Conferences, courses and certifications are all great ways to show your employer your ever-increasing value. However, costs for these training opportunities — in terms of both time and money — can get high. Although employers know that paying for professional development is a great way to retain employees, they won’t automatically rubber-stamp any paid training you ask for.
That's why you should come up with a plan to get the professional training you need. Here are four ways to make it happen:
1. Write and submit a proposal to your employer
Whatever training you’re going for, be thorough with your cost estimates and research. Be sure to point out how the company will benefit from your professional development through your expanded skills. Also, you want to attend seminars, professional conferences or events, focus on the industry connections and potential clients you’ll encounter while you’re there.
2. Tie it to a specific and immediate need
If you can turn your professional training into an even more direct investment in the company’s current needs, you’ll likely improve your chances of getting your employer to pay for it. If, for example, your firm needs someone to take the lead on social media marketing, taking a course on business social media won’t just be generalized training for you. It’ll translate into an immediate benefit for the company. You can also tie continuing education to business needs by reminding your manager of how regulatory compliance concerns and laws change from year to year.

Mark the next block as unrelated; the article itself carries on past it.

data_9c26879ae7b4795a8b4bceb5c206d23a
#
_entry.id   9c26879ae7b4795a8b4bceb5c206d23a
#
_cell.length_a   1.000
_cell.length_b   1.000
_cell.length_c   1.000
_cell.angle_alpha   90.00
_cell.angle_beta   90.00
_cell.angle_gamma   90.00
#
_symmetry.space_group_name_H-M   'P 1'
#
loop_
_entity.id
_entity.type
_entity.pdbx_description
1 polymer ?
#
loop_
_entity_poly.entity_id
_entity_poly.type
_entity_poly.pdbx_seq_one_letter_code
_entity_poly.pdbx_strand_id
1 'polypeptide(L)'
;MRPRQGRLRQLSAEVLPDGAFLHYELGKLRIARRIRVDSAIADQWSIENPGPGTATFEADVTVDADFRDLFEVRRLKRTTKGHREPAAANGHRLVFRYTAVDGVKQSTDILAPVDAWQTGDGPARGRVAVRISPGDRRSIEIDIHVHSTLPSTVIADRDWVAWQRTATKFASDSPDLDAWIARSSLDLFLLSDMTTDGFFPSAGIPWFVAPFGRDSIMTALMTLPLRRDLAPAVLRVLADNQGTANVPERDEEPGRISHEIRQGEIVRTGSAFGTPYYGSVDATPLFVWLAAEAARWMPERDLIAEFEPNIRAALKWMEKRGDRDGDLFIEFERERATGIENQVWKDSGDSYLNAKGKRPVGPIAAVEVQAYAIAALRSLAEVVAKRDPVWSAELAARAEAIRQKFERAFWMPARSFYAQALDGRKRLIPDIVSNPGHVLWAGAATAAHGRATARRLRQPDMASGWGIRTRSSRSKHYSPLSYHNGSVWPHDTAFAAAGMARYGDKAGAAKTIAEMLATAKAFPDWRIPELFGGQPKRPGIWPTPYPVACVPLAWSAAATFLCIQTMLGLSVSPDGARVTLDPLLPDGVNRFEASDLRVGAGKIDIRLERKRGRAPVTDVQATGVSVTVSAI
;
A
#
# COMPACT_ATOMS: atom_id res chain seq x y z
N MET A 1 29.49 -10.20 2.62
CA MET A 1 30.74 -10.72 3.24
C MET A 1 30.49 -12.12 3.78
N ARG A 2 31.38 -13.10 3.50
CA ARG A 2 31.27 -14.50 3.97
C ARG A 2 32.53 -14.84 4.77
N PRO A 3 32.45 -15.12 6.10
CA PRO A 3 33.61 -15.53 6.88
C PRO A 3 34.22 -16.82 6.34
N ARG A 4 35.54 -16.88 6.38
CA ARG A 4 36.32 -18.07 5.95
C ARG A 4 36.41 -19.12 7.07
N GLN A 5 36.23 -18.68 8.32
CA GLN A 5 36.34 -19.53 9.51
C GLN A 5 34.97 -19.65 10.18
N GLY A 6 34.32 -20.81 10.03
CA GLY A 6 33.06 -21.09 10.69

3. Go for a dollar-for-dollar match
Perhaps your company is too small to be spending thousands of dollars to develop multiple employees. If that’s the case, you can ask your boss to match your payments and essentially split the cost 50/50. It may not be a free ride, but sharing the cost might make the difference between getting your professional development and waiting for something that probably won’t ever happen.
4. Follow through with your proposal
Once you’ve received your training or certification, use your newly acquired expertise on the job. Be sure you are delivering on the points you made in your proposal so your boss sees the tangible benefits of funding your training. Take it a step further and offer to share your knowledge with colleagues, maybe through some in-house training or mentoring relationships.
Once management starts to see that the investment in you is paying dividends, they’ll likely be more inclined to subsidize your professional training in the future. With a successful track record and the support of your employer, you can keep up with the changes and demands of modern accounting without breaking the bank.
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